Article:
How do you achieve order out of chaos? More pointedly, how to congregational leaders (clergy or laity) lead or facilitate meetings and decision-making processes so that the group is able to make a good decision and not hopelessly divide the group by forcing everyone to take a side?
Since shortly after the Civil War, Robert’s Rules of Order have been the de facto model for meetings and decision-making in many congregations, judicatories, nonprofits, and other organizations. Robert’s Rules are even specified in some congregation’s constitutions and by-laws. In the real world of organizational—particularly congregational leadership, the results of using this model are typically mixed. While no one would deny the need for good process, whether or not Robert’s Rules provides the best option is at least up for debate.
Are there alternatives? Actually, yes there are, though many congregations have never heard of them or used them. This month’s mailing will point you to some resources that may help you explore this issue. I hope they will give you some insights into how to help the leaders and congregations that you work with make decisions more effectively.
This first article from the Co-Intelligence Institute was written by Tom Atlee and Rosa Zubizaretta. It provides a helpful comparison of Robert’s Rules of Order with two alternative approaches to meetings and decision-making—Consensus Process and Dynamic Facilitation. Collectively, these three approaches serves as “archetypal” approaches to group problem-solving and decision–making.
The second resource is an article written by Norah L. Jones, Jodi P. Patt, and Jacon L. Zerkel. The authors work for Quarles & Brady, a legal services provider that employs approximately 500 attorneys across the USA. Their article entitled, Five Pitfalls of Putting Robert’s Rules of Order in Your Non-profit’s Bylaws, describes five issues that commonly arise when Robert’s Rules are incorporated in an organization’s governing document.
In this third resource, you will find a discussion of Professor Larry Susskind’s (a professor at MIT’s Department of Urban Studies and Planning) and Jeffrey L. Cruikshank’s book entitled, Breaking Robert’s Rules: The New Way to Run Your Meeting, Build Consensus, and Get results. The article link is here: https://spectrum.mit.edu/summer-2007/breaking-roberts-rules/. The authors describe a Consensus Building Approach (CBA) as a helpful alternative to Robert’s Rules. If you want to buy the book from Amazon, here’s that link as well: https://www.amazon.com/Breaking-Roberts-Rules-Meeting-Consensus/dp/0195308360.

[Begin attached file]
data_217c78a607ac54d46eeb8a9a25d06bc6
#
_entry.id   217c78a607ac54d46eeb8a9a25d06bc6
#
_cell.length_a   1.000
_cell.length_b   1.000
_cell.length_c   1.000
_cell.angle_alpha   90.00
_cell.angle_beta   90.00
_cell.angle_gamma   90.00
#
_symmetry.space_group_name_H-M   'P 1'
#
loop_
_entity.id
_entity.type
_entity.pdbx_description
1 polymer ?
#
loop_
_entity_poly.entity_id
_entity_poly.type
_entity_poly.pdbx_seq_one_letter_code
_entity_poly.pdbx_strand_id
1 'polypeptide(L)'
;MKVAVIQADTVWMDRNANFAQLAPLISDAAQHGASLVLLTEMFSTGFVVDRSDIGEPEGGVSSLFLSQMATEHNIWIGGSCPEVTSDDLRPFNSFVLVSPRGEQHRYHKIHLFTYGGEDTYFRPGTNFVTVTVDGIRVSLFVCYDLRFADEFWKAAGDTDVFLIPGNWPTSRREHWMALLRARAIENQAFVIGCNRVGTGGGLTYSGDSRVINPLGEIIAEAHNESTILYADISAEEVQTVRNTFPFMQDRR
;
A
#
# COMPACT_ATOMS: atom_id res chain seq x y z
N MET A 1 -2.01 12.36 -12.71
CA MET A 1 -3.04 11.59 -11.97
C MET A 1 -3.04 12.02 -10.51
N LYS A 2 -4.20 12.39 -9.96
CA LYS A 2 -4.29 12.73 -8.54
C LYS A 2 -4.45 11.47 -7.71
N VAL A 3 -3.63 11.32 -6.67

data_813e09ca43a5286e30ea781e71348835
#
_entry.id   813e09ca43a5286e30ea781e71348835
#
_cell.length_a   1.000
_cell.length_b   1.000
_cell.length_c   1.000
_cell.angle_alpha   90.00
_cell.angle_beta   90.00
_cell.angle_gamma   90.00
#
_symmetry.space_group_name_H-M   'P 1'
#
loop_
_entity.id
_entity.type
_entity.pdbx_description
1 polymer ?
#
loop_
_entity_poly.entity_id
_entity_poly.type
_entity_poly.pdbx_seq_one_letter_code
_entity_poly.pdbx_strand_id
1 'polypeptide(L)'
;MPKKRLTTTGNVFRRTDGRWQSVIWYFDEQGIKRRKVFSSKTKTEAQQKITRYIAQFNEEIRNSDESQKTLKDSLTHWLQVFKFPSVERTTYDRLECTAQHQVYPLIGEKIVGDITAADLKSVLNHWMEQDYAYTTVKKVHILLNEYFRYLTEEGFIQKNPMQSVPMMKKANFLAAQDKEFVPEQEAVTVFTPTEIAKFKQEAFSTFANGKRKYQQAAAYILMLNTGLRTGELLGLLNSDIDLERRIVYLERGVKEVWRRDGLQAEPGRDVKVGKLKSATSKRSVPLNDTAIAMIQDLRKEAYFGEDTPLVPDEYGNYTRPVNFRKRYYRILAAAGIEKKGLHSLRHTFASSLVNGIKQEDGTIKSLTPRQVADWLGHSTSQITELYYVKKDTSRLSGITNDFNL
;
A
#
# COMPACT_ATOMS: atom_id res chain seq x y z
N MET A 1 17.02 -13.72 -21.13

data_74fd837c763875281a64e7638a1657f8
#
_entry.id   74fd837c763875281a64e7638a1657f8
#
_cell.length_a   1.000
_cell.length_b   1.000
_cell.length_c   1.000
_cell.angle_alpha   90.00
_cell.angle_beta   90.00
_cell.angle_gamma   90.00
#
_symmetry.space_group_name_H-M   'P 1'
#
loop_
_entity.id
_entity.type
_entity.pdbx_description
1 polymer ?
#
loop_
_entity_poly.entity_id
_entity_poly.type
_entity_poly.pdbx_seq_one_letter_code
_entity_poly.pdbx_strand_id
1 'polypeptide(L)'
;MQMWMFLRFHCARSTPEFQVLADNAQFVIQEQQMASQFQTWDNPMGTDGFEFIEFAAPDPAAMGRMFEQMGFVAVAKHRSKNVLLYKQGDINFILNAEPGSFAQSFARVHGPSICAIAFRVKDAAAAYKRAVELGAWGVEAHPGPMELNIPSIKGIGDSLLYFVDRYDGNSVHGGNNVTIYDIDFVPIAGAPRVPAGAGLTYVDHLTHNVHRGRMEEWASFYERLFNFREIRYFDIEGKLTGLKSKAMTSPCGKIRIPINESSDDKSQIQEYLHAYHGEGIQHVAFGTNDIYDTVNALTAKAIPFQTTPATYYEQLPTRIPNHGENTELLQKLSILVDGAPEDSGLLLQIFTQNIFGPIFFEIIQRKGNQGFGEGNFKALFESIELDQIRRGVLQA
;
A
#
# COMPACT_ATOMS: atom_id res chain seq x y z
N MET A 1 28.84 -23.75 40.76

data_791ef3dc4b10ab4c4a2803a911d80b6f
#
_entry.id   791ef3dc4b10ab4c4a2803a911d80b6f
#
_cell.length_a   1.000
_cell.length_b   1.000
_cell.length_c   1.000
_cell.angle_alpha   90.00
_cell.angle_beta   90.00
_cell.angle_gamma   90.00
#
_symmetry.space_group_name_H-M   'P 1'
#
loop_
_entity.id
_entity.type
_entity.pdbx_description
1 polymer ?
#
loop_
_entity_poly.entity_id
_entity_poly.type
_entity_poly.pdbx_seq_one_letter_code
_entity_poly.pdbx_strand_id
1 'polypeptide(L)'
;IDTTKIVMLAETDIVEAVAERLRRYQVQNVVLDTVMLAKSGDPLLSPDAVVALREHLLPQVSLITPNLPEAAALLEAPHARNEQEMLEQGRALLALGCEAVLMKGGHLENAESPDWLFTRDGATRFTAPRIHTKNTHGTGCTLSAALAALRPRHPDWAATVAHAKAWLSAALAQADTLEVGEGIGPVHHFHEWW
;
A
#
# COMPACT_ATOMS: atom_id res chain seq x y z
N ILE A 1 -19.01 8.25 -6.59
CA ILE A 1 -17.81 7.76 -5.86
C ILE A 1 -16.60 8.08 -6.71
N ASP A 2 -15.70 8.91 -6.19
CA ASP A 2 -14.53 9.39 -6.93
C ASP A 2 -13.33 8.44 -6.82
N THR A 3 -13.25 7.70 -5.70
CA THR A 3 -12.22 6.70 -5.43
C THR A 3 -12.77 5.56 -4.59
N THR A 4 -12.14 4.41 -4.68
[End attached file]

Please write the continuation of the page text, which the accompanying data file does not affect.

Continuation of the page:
If you are still stuck with using Robert’s Rules of Order but looking for a simplified version that is more approachable and understandable, you might consider this fourth resource entitled, Simplified Rules of Order https://www.counseling.org/docs/default-source/Branches/simplified-roberts-rules-of-order.pdf?sfvrsn=0. The linked document was originally written by the British Columbia Teachers’ Federation and later adapted by the Psychiatry Residents’ Association of the University of British Columbia. With a total of only 41 pages, it is far more useable and accessible than Robert’s Rules of Order that comprises 716 pages (11th edition)!
Finally, I was recently given a copy of a book by Alice Collier Cochran entitled Roberta’s Rules of Order. Sail Through Meetings for Stellar results Without the Gavel: A Guide for Nonprofits and Other Teams. Cochran described her approach as less formal, more feminine (but not just for women), and more flexible. Her system is built on seven beliefs. Perhaps the most notable one of the seven is her belief that starting with a problem is more logical than starting with a solution (a motion is a solution). Here’s the Amazon link if you want to purchase a copy: https://www.amazon.com/Robertas-Rules-Order-Through-Meetings/dp/0787964239.
As congregational leaders try to navigate ever more complex and polarized leadership contexts, new ways of leading are needed. I hope some of these resources can spark your thinking and your creative imagination.
Grace and peace as you serve faithfully day by day,
Rev. Christopher R. Gambill, Ph.D.
Director, Center for Congregational Health